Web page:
Divergence and Confluence - Caribbean IRN Update November, December 2016
|On Left - image from thepolitic.org, Right - image from San Pedro Sun|
Recent votes at the United Nations on the role and function of the SOGI expert show the tendency of the Caribbean to keep voting against gay rights at the UN.
Global politics might be the reason as countries like Suriname which does not criminalise homosexuality and Guyana where the political parties committed to equality for all in the last elections seemed to succumb to things other than family values and colonial culture.
Trinidadian Colin Robinson writes about being thrown out of a meeting he was invited to by the Office of the Prime Minister. He and others protested the lack of representation of communities affected by HIV/AIDS on the National AIDS Co-ordinating Committee.
Jamaica continued to provide nuances to the story of the homophobic Caribbean. JFLAG celebrated its 18th Anniversary at the US Embassy in Jamaica, while Jamaican refugee Gareth Henry tells his story of helping those who want to flee persecution and threats of death.
The story of St Kitts and Nevis born Rolston Ryan is told as an example of the problems faced by refugees from supposedly 'safe' countries.
Vice news' "Gaycation" examined lives of queer Jamaicans. The EU assures Jamaica that it is not linking aid to Gay Rights or the abolition of the death penalty. Jamaican Usain Bolt also says that he has no problem with gays but he is not getting into politics about gay rights.
The death of Fidel Castro stimulates discussions on LGBT lives in Cuba. Reinaldo Arenas is remembered. A gay communist American remembers his visit to Cuba.
Others note the evolution from Fidel to Mariela.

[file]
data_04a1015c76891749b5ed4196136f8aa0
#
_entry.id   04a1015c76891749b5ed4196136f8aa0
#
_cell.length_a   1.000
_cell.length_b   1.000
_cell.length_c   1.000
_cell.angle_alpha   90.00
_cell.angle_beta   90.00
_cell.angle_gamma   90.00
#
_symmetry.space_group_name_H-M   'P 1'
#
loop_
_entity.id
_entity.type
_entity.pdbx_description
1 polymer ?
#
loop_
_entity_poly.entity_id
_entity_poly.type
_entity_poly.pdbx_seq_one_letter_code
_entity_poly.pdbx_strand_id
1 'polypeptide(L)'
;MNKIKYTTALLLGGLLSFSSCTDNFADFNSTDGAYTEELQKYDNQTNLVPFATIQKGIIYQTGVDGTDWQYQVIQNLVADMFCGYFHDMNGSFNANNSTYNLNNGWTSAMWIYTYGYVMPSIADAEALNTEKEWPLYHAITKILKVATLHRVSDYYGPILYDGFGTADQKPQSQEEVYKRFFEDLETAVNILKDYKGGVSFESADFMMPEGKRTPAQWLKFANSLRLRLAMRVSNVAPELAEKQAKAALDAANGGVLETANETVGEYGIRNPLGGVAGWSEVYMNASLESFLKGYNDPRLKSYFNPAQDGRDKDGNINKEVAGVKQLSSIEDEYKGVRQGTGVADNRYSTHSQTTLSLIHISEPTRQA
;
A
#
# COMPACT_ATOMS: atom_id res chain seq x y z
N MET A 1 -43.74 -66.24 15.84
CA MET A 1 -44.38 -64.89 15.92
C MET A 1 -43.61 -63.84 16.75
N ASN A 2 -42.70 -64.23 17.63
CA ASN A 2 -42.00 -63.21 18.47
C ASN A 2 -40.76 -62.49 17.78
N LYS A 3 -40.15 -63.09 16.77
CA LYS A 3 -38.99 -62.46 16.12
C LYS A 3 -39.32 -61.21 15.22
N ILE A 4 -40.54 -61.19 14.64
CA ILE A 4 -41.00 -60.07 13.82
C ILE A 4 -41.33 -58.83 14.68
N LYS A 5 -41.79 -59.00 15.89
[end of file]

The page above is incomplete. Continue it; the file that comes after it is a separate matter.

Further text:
Photographer Alva Fuerte provides some images of Cubans.
One Island, different rights is how this article compares LGBTQ rights in Haiti and Dominican Republic. The Dominican Republic has recently include laws against discrimination against a person based on their sexual orientation /preference.
Belizean citizen Caleb Orozco wins a David Kato Vision and Voice Award .
The New York Times carries an opinion on being queer in the Caribbean which does not include stories like the one from the San Pedro Sun which says that the third annual Nuestra Belleza Gay Pageant helped to unite Belize's LGBT community.
Bollywood lovers would be appalled/fascinated at Rajiv Mohabir's evolution of the 1964 hit Sangam (Confluence) into a narrative of Guyanese/Indian/Pakistani diasporas and confluences ., published on Drunken Boat !
Andil Gosine's diaspora story is reported in the Newsday in Trinidad.
A review of Colin Robinsons' You have your Father's Hard Head says that the collection of poems "does what art and poetry on rare occasions sometimes can: confers upon the invisible a dignity of careful and loving perception that simply did not exist before."
Rock|Salt|Stone is the title of a book of poetry from Rosamond King which is coming in March 2017.
All the best for 2017 from the Caribbean IRN team.